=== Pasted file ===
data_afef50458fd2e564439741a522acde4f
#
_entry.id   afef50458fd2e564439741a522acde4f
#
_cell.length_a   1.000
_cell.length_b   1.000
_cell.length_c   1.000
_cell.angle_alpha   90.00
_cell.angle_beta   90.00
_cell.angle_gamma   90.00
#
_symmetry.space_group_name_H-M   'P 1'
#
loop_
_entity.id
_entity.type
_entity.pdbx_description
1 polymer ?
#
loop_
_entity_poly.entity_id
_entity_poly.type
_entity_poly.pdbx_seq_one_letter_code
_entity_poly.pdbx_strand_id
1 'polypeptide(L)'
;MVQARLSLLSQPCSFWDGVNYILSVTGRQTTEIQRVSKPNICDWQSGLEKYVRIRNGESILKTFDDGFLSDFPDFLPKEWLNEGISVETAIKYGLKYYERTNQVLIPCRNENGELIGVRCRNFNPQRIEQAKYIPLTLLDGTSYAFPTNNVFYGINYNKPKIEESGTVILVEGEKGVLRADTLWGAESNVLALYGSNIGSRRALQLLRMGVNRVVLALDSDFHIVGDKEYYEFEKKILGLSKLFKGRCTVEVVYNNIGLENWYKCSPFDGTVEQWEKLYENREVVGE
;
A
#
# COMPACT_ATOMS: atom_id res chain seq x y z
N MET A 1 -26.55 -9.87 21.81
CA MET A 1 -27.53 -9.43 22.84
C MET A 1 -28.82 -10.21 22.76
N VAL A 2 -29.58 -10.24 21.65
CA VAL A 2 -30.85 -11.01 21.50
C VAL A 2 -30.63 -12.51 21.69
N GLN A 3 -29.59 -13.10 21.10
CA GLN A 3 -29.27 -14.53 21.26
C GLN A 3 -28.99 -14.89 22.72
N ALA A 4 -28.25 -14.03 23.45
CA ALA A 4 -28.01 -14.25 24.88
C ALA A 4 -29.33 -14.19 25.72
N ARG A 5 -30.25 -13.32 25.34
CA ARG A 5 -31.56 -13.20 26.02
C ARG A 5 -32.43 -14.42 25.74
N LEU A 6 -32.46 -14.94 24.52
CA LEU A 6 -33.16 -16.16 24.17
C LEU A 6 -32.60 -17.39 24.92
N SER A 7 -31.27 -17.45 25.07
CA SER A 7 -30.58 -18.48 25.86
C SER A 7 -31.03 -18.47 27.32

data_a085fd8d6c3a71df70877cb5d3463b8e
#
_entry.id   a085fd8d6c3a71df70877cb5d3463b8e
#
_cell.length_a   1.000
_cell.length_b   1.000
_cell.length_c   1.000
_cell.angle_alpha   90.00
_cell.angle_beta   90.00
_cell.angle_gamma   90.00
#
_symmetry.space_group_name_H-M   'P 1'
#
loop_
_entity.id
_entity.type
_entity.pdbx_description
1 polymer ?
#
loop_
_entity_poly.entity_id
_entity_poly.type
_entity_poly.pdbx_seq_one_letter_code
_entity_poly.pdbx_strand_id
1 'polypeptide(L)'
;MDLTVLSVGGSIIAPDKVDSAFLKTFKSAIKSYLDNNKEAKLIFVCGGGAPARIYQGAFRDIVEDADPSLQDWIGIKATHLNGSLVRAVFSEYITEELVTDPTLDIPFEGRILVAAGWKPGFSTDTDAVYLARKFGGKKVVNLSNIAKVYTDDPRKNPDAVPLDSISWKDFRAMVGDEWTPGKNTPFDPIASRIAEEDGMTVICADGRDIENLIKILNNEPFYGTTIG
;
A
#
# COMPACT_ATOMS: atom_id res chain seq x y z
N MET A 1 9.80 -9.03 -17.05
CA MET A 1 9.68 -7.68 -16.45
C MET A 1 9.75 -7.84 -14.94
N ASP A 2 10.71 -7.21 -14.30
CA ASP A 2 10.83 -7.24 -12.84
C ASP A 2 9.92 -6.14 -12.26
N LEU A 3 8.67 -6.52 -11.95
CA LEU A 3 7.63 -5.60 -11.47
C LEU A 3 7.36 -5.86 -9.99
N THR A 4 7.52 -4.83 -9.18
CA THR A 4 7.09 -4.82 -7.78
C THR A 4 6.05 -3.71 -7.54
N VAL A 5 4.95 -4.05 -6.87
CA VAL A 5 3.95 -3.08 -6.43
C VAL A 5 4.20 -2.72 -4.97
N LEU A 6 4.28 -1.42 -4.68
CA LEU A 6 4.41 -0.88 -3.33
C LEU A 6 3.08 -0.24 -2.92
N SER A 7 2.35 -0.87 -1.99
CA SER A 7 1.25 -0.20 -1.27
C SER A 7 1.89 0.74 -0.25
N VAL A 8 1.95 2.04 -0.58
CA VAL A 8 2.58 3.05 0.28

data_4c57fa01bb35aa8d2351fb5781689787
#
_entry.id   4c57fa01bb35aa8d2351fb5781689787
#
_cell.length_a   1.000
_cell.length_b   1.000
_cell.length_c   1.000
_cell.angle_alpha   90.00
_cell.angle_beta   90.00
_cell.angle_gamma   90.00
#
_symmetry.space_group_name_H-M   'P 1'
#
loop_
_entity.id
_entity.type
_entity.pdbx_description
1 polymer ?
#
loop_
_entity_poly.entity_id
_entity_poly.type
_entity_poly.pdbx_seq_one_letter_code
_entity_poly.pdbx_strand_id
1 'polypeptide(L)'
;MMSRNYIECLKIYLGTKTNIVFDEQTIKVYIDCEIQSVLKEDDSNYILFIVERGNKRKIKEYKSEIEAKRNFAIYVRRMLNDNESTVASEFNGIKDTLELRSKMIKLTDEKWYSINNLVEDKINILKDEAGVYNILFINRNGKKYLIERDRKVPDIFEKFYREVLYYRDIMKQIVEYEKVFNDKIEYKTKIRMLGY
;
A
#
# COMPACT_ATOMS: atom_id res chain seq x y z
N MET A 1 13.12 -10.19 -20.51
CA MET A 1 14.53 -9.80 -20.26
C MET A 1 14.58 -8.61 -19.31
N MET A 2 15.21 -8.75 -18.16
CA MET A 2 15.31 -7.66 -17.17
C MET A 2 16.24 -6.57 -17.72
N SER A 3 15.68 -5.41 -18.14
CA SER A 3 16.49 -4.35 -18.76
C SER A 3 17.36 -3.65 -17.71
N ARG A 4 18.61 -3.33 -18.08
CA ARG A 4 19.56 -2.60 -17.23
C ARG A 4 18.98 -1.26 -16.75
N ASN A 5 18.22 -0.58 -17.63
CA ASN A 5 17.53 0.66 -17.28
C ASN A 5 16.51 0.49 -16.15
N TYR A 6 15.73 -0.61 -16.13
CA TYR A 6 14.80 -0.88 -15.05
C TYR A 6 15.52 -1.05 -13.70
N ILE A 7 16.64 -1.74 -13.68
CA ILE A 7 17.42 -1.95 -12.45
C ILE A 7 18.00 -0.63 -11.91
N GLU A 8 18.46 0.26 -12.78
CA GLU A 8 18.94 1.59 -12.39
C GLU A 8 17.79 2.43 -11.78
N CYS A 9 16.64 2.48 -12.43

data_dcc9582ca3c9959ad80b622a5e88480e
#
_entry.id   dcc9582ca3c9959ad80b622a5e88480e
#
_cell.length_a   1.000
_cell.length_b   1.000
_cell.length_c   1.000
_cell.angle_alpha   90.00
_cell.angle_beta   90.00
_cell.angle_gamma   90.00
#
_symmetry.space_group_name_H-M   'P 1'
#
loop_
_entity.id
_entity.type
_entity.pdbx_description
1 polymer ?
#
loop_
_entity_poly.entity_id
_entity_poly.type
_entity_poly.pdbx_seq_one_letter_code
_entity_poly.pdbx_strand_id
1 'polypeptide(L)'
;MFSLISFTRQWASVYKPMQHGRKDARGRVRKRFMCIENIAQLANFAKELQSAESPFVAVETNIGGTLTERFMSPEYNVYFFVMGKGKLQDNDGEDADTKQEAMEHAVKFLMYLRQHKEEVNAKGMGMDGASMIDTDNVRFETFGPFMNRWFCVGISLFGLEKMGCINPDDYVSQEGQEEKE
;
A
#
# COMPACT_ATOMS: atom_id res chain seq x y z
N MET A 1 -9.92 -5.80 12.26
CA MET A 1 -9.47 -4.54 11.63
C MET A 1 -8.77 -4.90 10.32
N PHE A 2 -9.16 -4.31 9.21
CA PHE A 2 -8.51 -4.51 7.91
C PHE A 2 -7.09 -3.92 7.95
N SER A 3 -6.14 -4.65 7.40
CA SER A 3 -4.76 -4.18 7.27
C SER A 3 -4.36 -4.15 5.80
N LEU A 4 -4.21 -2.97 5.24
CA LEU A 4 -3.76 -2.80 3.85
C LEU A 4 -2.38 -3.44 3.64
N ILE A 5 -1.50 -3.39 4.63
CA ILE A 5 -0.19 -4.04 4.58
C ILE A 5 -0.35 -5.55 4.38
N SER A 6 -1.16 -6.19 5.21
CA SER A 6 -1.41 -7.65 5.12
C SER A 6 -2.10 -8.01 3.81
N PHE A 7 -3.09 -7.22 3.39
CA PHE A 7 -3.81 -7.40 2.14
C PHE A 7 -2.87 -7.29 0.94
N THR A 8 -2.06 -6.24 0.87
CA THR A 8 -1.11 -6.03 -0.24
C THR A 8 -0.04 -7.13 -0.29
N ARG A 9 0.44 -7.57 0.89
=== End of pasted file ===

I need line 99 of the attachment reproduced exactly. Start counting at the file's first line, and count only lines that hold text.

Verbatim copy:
C LEU A 6 3.08 -0.24 -2.92